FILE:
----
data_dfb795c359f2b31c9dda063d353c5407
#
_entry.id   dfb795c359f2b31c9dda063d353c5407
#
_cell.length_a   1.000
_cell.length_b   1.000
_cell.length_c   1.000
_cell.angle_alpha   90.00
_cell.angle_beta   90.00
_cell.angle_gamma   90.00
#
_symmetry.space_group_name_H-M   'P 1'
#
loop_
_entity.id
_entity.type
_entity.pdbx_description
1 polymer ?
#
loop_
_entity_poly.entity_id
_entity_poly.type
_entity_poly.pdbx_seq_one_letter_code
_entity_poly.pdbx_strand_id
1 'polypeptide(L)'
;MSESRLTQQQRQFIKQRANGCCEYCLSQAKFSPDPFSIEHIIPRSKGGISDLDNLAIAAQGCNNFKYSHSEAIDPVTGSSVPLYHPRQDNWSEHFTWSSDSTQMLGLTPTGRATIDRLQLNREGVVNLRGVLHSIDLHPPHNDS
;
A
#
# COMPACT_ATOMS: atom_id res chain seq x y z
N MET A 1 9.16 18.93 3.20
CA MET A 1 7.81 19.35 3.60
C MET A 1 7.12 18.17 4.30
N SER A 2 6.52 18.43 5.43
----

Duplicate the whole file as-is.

data_dfb795c359f2b31c9dda063d353c5407
#
_entry.id   dfb795c359f2b31c9dda063d353c5407
#
_cell.length_a   1.000
_cell.length_b   1.000
_cell.length_c   1.000
_cell.angle_alpha   90.00
_cell.angle_beta   90.00
_cell.angle_gamma   90.00
#
_symmetry.space_group_name_H-M   'P 1'
#
loop_
_entity.id
_entity.type
_entity.pdbx_description
1 polymer ?
#
loop_
_entity_poly.entity_id
_entity_poly.type
_entity_poly.pdbx_seq_one_letter_code
_entity_poly.pdbx_strand_id
1 'polypeptide(L)'
;MSESRLTQQQRQFIKQRANGCCEYCLSQAKFSPDPFSIEHIIPRSKGGISDLDNLAIAAQGCNNFKYSHSEAIDPVTGSSVPLYHPRQDNWSEHFTWSSDSTQMLGLTPTGRATIDRLQLNREGVVNLRGVLHSIDLHPPHNDS
;
A
#
# COMPACT_ATOMS: atom_id res chain seq x y z
N MET A 1 9.16 18.93 3.20
CA MET A 1 7.81 19.35 3.60
C MET A 1 7.12 18.17 4.30
N SER A 2 6.52 18.43 5.43